STAMFORD, Conn. - Anxiety is normal around exam time, but planned changes in tests for college-bound students seems to be ratcheting the stress way up, say education experts in Stamford.
The College Board is rolling out its revised Scholastic Aptitude Test (SAT) this March, and even the most competent students -- and their parents -- are pushing the panic button, they said.
The changes include a return to the 1600-point scale, based on two test sections. The penalty for guessing has been ousted and the essay section will be optional.
The Tutoring Club of Stamford and Ridgefield, a private tutoring service, recently held a session for parents to give them tips on what to expect with the SATs and ACTs, said the business’s owner, Maria Markus.
Preparation is everything, she said.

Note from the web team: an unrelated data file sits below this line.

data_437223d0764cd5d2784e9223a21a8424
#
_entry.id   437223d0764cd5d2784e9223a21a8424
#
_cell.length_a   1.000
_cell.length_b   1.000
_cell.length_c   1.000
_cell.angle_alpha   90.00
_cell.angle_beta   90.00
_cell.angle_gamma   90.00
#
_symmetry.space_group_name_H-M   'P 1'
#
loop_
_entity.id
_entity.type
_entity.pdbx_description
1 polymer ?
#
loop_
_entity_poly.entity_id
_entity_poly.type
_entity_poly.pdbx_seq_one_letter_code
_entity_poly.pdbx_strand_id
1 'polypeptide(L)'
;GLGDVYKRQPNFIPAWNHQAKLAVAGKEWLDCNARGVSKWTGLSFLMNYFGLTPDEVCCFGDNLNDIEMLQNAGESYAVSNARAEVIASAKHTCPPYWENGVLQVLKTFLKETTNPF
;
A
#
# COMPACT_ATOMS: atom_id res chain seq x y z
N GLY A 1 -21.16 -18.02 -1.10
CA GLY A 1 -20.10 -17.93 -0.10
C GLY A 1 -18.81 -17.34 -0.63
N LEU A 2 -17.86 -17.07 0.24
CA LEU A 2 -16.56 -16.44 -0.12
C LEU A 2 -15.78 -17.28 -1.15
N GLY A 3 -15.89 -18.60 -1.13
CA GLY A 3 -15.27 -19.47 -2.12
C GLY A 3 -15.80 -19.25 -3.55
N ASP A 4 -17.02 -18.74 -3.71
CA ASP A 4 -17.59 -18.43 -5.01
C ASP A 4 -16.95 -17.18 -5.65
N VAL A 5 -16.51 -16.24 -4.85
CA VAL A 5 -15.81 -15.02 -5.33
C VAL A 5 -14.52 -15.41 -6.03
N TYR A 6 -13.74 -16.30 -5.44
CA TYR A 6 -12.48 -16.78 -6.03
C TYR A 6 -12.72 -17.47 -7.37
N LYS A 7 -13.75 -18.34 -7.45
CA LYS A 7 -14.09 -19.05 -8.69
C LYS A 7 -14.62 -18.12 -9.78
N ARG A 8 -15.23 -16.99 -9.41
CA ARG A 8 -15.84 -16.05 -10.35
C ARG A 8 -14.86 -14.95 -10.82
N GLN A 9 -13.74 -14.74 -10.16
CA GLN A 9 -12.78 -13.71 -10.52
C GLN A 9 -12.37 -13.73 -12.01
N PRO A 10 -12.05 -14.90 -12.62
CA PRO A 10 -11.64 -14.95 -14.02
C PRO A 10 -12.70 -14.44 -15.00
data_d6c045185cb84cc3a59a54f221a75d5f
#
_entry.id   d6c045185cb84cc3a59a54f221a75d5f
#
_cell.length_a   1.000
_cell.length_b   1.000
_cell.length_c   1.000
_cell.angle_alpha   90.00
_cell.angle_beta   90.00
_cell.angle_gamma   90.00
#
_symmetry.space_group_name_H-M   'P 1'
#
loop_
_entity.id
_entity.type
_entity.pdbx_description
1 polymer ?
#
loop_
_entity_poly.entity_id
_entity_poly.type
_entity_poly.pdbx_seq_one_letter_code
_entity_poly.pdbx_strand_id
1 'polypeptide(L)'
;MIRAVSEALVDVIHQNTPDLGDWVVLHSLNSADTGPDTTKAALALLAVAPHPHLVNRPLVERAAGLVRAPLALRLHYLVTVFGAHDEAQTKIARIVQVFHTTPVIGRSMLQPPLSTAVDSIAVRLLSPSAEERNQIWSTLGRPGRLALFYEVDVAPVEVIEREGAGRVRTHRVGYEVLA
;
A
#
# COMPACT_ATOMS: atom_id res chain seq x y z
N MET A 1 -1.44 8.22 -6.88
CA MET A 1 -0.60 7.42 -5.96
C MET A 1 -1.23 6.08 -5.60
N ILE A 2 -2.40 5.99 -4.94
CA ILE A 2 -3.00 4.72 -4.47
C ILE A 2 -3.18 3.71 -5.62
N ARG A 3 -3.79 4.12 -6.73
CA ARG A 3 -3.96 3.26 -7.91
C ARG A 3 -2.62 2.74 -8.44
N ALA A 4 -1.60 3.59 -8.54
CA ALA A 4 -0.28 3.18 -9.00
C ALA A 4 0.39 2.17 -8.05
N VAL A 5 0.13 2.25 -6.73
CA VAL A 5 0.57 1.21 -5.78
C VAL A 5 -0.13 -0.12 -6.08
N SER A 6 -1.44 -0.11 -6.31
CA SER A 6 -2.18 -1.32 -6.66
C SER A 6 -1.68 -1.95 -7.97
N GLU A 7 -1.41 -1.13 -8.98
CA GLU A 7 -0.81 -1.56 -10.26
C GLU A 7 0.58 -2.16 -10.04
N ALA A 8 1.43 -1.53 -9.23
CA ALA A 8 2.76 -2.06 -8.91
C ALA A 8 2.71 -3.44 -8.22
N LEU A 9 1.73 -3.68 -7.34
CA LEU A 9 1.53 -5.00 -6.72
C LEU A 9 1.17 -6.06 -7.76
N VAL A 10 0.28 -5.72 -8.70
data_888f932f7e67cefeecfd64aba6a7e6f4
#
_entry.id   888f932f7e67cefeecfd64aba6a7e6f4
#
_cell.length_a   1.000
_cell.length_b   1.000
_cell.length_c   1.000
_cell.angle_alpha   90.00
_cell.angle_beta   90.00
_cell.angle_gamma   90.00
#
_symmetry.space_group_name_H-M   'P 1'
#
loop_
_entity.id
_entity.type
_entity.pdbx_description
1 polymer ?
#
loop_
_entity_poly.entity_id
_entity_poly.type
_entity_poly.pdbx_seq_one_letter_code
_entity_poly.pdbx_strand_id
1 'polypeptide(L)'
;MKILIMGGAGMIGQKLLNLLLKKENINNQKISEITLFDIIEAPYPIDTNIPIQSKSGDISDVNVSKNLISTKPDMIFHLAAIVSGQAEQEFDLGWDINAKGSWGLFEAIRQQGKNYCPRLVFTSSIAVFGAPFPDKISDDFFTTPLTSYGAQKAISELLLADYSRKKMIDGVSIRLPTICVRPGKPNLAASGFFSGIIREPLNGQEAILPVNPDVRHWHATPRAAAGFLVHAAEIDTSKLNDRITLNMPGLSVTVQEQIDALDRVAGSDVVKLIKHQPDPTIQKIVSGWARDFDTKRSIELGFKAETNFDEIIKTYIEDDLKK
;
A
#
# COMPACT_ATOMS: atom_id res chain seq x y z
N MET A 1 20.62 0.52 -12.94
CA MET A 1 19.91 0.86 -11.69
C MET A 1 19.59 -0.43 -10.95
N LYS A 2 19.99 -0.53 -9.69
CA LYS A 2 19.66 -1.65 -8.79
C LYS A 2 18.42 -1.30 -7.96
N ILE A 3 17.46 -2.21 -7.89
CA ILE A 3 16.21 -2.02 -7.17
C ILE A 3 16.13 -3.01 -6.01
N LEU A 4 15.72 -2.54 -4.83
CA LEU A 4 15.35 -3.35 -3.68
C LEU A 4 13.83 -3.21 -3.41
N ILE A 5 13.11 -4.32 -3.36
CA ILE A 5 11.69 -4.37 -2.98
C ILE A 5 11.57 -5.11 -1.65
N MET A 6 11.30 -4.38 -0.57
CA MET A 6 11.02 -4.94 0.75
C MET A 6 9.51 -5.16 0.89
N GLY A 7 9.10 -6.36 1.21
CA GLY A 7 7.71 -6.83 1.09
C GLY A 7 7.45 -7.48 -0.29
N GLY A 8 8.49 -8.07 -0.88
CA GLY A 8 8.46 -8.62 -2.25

“Taking both the ACT and SAT practice tests can answer many questions for parents and students,” Markus said. “We encourage taking both and then deciding which one is best to focus on for your child.”
Kids in Crisis caseworker Ed Milton, who runs Teen Talk at New Canaan High School, gave parents tips on how to help their kids get ready.
“Knowing what to expect is key to reducing anxiety so make sure your student is prepared in advance of this type of testing,” Milton said.
Tutoring Club is located at 69 High Ridge Road, Stamford.
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